Unless the cause of an outage is obvious (like a car hitting a pole) we don’t know how long it will take to find the cause and make the repair until a crew can locate and assess it. During widespread outages, this is even more challenging. After severe storms, it can take a long time just to assess the extent of the damage. Above all, our priorities are in this order: first make it safe, assess the damage, and then restore service. We can only begin restoring power after we have an idea of the problems in the system.

CREC follows a hierarchy of repair to restore power to the most members at once – there are a few reasons for this besides just member count.

If you think of CREC’s electrical system like a network of roads, and those roads leading to your home are blocked, even if your driveway is clear, you won’t make it home. During an outage, problems can occur at any stage of the transmission or distribution system. If there is damage at both a substation and the line delivering power to your home, fixing the service line to your home first isn’t going to help, because the damage "upstream" -- at the substation -- will prevent power from reaching your home.

Often, the damage sustained at the service line level is the most time-consuming to repair. A crew might spend the same amount of time restoring power to a few members as it takes to restore power to hundreds of members.

If your lights blink off and on once or twice, you may be concerned there is something wrong. Usually, this is the result of a temporary problem such as a tree limb on the line that eventually falls off or an animal making contact with lines.

There are devices on our lines called reclosers. Reclosers are a circuit breaker type of device that has the ability to open the circuit for a fault but then to automatically close after a short period of time to restore power. Most problems on a power system are temporary. The recloser senses these issues and attempts to allow the fault to clear before remaining open and creating a prolonged outage. This is very effective in many cases and prevents small problems from causing big ones. In some cases, the fault doesn’t clear and after a programmed sequence of operations, the recloser will open until crews can arrive and clear the problem.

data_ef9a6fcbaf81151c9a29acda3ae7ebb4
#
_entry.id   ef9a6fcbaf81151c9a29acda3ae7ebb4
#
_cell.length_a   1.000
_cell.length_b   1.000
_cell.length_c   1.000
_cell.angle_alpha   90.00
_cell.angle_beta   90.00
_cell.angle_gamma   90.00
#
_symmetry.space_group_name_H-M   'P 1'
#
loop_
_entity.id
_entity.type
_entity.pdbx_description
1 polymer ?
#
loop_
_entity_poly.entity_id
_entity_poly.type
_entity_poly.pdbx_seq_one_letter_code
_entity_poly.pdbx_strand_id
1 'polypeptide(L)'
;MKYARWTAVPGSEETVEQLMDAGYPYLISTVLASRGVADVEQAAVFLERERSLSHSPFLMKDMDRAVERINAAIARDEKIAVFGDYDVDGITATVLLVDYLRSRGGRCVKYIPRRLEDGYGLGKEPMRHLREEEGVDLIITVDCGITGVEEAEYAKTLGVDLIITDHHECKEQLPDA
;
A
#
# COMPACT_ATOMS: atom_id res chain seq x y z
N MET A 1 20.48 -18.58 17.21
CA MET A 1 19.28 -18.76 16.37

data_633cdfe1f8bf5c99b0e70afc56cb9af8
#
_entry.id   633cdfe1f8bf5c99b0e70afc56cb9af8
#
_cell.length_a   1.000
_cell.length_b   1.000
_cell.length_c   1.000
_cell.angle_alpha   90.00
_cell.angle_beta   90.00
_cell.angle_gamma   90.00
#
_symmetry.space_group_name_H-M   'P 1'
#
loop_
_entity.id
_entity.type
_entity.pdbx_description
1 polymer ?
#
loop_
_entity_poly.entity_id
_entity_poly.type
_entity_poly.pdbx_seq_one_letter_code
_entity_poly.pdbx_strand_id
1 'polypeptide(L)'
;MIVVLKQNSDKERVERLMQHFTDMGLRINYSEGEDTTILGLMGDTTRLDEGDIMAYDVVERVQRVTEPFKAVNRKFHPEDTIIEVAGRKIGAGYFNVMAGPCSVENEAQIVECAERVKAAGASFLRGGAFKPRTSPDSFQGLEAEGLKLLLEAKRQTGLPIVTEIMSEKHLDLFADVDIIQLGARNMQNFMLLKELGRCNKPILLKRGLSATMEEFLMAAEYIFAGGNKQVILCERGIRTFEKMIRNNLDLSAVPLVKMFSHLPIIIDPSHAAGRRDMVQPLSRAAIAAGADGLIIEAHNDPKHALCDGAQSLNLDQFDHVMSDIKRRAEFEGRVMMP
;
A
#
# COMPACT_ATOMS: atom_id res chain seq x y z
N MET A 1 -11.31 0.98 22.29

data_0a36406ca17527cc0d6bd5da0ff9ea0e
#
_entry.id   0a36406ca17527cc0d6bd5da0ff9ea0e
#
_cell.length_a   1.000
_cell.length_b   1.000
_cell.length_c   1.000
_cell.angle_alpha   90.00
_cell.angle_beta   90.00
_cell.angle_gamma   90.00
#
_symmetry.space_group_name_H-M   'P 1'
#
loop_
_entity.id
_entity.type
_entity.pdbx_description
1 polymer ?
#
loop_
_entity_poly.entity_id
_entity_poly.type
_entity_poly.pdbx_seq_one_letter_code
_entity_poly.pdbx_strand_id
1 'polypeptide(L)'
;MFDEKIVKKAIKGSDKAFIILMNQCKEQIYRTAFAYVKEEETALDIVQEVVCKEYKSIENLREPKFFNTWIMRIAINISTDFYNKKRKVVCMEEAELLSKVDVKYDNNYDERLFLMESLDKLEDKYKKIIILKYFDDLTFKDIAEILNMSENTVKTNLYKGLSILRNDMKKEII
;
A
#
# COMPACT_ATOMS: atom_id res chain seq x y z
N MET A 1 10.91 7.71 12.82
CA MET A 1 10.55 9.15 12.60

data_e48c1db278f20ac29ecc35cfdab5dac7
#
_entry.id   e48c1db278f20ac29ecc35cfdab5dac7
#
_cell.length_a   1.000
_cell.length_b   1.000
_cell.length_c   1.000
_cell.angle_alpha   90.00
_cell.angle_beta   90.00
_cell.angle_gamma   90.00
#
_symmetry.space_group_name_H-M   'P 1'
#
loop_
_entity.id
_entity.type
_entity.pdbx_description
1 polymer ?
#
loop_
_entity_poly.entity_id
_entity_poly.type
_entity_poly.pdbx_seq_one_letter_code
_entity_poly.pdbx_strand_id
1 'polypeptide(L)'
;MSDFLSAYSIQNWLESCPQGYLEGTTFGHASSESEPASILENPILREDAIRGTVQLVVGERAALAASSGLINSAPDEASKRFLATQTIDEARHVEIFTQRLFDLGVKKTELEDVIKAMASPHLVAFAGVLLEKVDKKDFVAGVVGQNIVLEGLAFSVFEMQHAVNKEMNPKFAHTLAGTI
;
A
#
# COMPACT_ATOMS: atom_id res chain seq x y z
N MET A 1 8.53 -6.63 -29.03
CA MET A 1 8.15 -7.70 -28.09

Please be advised there is typically no “power surge” on the distribution network as a result of these recloser operations. It is a lot like flipping a light switch off and back on. There are unique circumstances that can occur which will produce surges within your home. If you have equipment damage, we will inform you when these situations occur.

Yes. CREC has a medical alert registry. When you register for this program, you are placed on a registry list, so every reasonable effort may be made to provide advance notice of a planned maintenance outage. The registry also helps prioritize service restoration when possible after an unexpected power disruption. It is always encouraged that members who are medically dependent on electricity have a backup plan in place (i.e., having a generator, being able to move to a shelter or a family member’s home who has power) if an outage is extensive, and the co-op is unable to quickly provide estimated times for restoration.

Medical Alert Registry

A rolling blackout or load shed program, is an intentional shutdown of electricity for non-overlapping periods of time over different parts of the distribution territory. They are a last resort measure to avoid a total blackout of the power system.

In the past when prolonged and severe weather conditions have impacted our state, our generation and transmission (G&T) partner cooperatives -- AECI and Central -- requested help from all of its member distribution cooperatives to ask their own members to reduce energy usage. That kind of collaborative effort is what prevented CREC from having to implement rolling blackouts – and it is the first step we would take again in extreme weather conditions.